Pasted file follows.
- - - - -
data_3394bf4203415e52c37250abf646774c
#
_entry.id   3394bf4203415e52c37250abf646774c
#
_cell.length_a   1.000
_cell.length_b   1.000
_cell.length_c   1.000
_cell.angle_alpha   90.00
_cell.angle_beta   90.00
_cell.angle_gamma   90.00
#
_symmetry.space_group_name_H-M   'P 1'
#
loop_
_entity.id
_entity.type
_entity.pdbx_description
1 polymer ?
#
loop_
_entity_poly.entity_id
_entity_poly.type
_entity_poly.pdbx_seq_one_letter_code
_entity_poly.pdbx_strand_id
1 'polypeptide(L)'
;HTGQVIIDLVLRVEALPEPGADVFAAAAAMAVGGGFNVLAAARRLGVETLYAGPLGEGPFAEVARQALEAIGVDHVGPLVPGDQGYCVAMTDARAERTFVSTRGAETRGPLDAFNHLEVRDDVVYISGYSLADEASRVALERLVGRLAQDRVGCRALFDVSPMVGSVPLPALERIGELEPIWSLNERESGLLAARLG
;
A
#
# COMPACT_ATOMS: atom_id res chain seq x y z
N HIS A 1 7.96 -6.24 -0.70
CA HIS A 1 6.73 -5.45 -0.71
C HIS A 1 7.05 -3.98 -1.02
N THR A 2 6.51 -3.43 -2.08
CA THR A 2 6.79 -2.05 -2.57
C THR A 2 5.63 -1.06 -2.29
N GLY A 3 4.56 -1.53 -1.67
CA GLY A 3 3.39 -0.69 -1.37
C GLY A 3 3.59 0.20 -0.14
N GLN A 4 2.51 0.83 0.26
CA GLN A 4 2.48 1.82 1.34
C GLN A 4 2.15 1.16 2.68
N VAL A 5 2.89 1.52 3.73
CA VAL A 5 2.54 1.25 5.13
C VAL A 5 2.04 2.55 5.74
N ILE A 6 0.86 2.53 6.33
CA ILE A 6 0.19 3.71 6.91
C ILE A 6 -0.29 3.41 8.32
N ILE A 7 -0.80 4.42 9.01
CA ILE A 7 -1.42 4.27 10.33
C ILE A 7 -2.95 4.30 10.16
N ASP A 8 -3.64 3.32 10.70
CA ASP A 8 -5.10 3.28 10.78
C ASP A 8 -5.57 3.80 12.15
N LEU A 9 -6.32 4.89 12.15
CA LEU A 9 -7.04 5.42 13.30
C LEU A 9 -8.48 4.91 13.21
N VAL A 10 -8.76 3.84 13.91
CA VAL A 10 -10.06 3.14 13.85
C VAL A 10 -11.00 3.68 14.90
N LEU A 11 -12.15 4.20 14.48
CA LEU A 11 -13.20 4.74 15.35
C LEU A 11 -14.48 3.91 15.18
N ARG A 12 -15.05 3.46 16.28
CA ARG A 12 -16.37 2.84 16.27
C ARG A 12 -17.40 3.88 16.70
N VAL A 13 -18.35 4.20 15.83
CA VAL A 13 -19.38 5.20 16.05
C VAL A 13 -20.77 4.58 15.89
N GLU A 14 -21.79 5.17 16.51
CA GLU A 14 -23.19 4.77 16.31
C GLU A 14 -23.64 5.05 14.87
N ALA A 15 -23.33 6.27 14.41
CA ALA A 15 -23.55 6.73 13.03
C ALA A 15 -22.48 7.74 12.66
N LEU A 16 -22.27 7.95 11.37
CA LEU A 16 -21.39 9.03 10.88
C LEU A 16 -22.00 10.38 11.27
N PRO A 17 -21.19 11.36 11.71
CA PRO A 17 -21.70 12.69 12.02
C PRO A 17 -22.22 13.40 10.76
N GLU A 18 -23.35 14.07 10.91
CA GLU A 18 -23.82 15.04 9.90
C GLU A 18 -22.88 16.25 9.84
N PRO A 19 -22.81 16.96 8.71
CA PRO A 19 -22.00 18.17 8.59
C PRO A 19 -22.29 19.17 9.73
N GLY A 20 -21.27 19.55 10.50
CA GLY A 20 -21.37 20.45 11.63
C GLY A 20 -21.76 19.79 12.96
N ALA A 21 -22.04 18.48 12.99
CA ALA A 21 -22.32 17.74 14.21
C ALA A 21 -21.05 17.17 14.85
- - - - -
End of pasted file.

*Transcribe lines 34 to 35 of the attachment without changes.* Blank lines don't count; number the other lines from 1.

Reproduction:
N THR A 2 6.51 -3.43 -2.08
CA THR A 2 6.79 -2.05 -2.57